Leading economist Warren Hogan identified key issues and trends currently facing the economy and what we can expect in the coming year.

Hogan was speaking at a webinar hosted by the Australian Association of Convenience Stores (AACS) when he highlighted issues including business confidence, consumer savings, and worker shortages.

Data from the ABS showed that Australian households have ‘saved’ a total of $253 billion in the 18 months to June 2021.

“At the height of the pandemic, it was at a level we haven’t seen since the 1970s, it has since fallen but it’s still at very high levels. Households are accumulating a lot of savings. But the issue is, how much would they have saved anyway?”

Hogan believes that of the $253 billion, $130 billion is considered ‘excess’.

“These excess savings, largely the result of restrictions on the economy – you couldn’t go on a holiday, you couldn’t go out to hospitality or recreation as much as you normally would – these excess savings could easily be redeployed back into the economy over the years ahead.”

Hogan also highlighted the fact that business confidence has recovered from the Delta lockdowns and is now sitting at the highest level it has been since 1997, while consumer confidence, although slightly lagging, isn’t too bad either.

The main challenge facing the economy will be worker shortages and managing the labour force, said Hogan.

“The closure of borders is the greatest shock to the Australian economic model coming from this pandemic. Australia is built on immigration. We’ve had some of the highest rates of immigration over the past 15 years.”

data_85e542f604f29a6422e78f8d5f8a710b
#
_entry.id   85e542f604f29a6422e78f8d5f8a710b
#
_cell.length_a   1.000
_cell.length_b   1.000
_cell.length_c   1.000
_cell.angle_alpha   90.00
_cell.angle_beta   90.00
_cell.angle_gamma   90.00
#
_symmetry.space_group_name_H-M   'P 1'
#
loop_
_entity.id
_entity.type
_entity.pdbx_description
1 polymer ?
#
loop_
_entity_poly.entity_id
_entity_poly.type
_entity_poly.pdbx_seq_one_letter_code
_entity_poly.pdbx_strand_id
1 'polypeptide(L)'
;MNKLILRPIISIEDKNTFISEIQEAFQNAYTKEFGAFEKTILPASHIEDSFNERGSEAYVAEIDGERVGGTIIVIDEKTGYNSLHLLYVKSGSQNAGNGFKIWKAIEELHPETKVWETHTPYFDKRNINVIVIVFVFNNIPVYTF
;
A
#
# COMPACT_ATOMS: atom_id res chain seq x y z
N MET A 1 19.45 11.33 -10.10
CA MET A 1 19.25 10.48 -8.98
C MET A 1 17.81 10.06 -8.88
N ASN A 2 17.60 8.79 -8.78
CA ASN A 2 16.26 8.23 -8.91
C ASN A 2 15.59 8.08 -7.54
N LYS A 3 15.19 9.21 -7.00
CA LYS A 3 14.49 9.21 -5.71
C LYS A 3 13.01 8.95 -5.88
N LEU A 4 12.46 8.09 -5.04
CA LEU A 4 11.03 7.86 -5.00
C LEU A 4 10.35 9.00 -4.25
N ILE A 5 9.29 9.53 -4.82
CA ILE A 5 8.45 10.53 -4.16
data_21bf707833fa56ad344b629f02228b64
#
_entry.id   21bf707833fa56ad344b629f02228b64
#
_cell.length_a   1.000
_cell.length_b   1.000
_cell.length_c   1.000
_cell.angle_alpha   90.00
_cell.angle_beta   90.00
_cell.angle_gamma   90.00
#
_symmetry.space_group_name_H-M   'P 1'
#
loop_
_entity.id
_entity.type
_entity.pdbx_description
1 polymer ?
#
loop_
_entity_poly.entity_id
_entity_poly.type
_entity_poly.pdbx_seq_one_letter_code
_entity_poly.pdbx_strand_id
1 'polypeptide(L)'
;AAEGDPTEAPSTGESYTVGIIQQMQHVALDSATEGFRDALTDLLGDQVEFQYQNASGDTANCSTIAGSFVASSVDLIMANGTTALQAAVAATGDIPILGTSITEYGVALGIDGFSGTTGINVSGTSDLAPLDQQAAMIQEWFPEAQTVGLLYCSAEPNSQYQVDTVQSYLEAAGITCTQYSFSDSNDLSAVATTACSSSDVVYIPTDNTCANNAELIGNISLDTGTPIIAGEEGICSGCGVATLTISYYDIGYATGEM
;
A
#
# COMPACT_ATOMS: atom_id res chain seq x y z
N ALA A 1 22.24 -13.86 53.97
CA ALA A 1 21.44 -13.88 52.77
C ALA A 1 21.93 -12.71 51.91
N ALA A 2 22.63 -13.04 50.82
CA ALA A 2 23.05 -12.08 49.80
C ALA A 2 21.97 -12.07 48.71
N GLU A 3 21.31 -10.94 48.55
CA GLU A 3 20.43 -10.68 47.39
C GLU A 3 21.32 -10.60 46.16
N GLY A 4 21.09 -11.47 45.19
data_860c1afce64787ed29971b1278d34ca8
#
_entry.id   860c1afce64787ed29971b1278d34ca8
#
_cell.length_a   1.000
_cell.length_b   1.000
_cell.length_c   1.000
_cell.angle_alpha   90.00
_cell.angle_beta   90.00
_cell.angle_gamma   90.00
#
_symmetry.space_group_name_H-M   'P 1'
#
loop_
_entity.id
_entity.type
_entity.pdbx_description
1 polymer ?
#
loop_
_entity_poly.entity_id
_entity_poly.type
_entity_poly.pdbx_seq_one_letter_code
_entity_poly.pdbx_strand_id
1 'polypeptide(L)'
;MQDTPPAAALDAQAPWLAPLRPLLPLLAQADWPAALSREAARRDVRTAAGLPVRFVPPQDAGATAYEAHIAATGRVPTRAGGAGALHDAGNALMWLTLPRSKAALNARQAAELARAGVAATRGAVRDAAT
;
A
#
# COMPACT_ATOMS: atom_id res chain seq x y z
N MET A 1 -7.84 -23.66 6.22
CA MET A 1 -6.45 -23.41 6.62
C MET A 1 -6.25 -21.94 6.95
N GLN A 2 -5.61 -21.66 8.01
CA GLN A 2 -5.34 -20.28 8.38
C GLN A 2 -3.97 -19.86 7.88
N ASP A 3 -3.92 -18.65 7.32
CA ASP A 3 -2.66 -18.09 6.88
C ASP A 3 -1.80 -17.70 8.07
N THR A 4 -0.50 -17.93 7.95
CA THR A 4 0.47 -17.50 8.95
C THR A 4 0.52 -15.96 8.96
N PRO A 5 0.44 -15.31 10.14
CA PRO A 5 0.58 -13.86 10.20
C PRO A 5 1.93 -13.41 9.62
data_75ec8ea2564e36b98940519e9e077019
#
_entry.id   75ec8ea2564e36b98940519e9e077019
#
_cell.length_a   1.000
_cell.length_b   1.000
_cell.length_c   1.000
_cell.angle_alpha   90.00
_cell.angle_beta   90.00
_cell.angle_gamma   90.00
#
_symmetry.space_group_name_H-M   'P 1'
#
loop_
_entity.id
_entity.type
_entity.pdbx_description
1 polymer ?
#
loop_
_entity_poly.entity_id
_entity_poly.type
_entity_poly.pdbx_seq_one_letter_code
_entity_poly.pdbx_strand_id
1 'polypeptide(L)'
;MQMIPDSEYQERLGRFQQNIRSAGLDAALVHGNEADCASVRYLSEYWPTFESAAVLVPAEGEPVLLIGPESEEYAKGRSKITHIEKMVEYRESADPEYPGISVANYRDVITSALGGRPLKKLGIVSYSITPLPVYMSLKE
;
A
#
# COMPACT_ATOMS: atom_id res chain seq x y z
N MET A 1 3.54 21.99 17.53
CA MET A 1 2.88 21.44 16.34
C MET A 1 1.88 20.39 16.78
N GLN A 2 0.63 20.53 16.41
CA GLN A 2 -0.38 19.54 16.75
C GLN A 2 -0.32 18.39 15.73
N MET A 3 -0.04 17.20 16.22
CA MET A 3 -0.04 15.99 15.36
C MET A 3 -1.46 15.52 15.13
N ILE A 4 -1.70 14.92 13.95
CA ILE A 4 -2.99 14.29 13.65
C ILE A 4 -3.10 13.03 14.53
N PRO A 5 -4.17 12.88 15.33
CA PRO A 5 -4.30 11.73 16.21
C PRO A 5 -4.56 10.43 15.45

The lack of immigration means there are fewer people willing to work those low-paying jobs.

“The fact is we don’t have immigration now. We’re seeing more and more strike activity or threats coming through in the press and different industries. So that’s potentially part of the landscape. And of course, when one union or one industry gets an outcome, others follow.

“Then the other big picture point I’d note is the wage profit share, so the amount of income in the economy going to wages versus profits, has been moving in favour of profits for 40 years all around the world. And that could be starting to change. It’s not going to change quickly. As you can see, these things are glacial, so you might see wages go up, but companies might not be able to pass it through to final consumers and the profit side might be hit.”

Hogan said it probably won’t be until 2024 and beyond that we begin to get back to normal and offered an insight to what that might look like.

“I have this feeling from what I’m seeing in the broader economy and speaking to business is that businesses are going to use the strong position of the economy and our reasonably healthy profits, a bit of cost increase, and a bit of ability to pass prices on and maybe invest and get themselves ready for what the the post COVID world is, and it is changing.”

Theo Foukkare, CEO AACS, who hosted the event, said Hogan’s insights into 2022 and the years ahead will help AACS members shape their planning processes.

“By all reports, 2022 will deliver significant investment into the P&C channel, continuing to transition into roadside retailers and meeting more customers needs on a daily basis. Let’s hope that Australians use their built up cash into travelling the country and spending it in the local economy to help the rebuild.”

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